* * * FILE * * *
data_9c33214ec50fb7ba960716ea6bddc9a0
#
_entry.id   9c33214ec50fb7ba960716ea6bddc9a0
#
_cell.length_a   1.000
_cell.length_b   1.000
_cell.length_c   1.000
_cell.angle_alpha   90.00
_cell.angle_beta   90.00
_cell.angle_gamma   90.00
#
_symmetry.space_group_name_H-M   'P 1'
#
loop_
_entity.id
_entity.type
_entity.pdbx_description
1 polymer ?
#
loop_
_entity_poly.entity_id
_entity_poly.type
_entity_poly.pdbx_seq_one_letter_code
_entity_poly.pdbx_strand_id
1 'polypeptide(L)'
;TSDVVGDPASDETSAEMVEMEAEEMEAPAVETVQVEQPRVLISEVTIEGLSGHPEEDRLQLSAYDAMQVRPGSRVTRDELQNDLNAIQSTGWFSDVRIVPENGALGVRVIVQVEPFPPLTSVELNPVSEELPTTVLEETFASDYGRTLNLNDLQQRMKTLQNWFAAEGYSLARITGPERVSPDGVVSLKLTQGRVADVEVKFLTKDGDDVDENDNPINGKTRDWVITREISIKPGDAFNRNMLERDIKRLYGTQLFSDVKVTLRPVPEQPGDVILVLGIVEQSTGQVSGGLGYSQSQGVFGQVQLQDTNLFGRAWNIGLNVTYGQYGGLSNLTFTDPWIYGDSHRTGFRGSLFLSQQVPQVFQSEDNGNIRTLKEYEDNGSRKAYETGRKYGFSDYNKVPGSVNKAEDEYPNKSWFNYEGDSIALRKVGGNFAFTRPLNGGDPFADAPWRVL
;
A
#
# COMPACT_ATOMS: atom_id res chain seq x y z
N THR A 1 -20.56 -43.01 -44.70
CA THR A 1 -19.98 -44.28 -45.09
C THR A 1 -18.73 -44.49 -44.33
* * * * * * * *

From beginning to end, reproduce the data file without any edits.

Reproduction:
data_9c33214ec50fb7ba960716ea6bddc9a0
#
_entry.id   9c33214ec50fb7ba960716ea6bddc9a0
#
_cell.length_a   1.000
_cell.length_b   1.000
_cell.length_c   1.000
_cell.angle_alpha   90.00
_cell.angle_beta   90.00
_cell.angle_gamma   90.00
#
_symmetry.space_group_name_H-M   'P 1'
#
loop_
_entity.id
_entity.type
_entity.pdbx_description
1 polymer ?
#
loop_
_entity_poly.entity_id
_entity_poly.type
_entity_poly.pdbx_seq_one_letter_code
_entity_poly.pdbx_strand_id
1 'polypeptide(L)'
;TSDVVGDPASDETSAEMVEMEAEEMEAPAVETVQVEQPRVLISEVTIEGLSGHPEEDRLQLSAYDAMQVRPGSRVTRDELQNDLNAIQSTGWFSDVRIVPENGALGVRVIVQVEPFPPLTSVELNPVSEELPTTVLEETFASDYGRTLNLNDLQQRMKTLQNWFAAEGYSLARITGPERVSPDGVVSLKLTQGRVADVEVKFLTKDGDDVDENDNPINGKTRDWVITREISIKPGDAFNRNMLERDIKRLYGTQLFSDVKVTLRPVPEQPGDVILVLGIVEQSTGQVSGGLGYSQSQGVFGQVQLQDTNLFGRAWNIGLNVTYGQYGGLSNLTFTDPWIYGDSHRTGFRGSLFLSQQVPQVFQSEDNGNIRTLKEYEDNGSRKAYETGRKYGFSDYNKVPGSVNKAEDEYPNKSWFNYEGDSIALRKVGGNFAFTRPLNGGDPFADAPWRVL
;
A
#
# COMPACT_ATOMS: atom_id res chain seq x y z
N THR A 1 -20.56 -43.01 -44.70
CA THR A 1 -19.98 -44.28 -45.09
C THR A 1 -18.73 -44.49 -44.33